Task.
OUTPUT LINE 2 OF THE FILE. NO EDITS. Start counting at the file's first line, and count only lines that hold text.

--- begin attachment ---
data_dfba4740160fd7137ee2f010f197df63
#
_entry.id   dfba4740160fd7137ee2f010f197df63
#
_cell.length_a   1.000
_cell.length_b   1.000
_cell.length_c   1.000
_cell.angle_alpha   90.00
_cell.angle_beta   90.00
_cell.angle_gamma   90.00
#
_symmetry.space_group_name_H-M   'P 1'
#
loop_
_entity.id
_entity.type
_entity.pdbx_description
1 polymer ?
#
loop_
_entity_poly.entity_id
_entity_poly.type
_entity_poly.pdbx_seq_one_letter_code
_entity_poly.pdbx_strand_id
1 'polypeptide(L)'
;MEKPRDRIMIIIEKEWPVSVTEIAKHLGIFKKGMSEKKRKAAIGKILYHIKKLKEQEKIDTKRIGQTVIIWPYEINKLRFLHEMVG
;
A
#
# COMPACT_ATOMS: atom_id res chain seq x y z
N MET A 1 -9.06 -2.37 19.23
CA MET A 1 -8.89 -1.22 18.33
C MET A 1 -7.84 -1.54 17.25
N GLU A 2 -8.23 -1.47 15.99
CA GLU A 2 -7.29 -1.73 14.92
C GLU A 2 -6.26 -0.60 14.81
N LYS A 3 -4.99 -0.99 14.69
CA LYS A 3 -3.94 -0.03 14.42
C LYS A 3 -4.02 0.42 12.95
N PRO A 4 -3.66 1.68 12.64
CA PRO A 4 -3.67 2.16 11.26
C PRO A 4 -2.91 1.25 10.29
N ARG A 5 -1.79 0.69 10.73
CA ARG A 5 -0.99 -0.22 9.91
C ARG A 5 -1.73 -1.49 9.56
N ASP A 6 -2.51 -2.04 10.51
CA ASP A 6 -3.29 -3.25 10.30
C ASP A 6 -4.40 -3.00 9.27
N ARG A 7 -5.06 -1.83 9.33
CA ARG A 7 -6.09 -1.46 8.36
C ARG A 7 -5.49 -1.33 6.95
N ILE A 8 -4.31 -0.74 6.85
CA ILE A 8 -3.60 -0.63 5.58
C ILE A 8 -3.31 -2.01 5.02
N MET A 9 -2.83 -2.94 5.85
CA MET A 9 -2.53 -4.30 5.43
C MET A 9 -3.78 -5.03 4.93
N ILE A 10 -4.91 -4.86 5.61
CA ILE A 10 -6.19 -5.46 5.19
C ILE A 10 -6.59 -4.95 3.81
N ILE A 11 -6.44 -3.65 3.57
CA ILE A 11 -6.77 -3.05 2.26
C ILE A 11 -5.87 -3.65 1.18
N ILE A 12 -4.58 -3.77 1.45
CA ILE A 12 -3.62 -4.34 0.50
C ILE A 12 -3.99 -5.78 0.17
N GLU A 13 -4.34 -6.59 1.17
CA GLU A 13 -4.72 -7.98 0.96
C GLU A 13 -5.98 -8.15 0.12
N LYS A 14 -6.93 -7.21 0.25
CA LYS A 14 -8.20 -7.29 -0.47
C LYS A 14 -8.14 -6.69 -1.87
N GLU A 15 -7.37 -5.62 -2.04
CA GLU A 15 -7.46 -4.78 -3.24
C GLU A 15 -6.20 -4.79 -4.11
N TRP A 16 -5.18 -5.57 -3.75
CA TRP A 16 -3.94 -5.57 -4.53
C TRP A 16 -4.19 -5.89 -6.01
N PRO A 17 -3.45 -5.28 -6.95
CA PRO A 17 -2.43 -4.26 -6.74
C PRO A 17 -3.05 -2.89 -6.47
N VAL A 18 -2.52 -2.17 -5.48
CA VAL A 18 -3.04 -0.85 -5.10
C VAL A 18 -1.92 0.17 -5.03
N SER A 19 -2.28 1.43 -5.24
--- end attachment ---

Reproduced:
#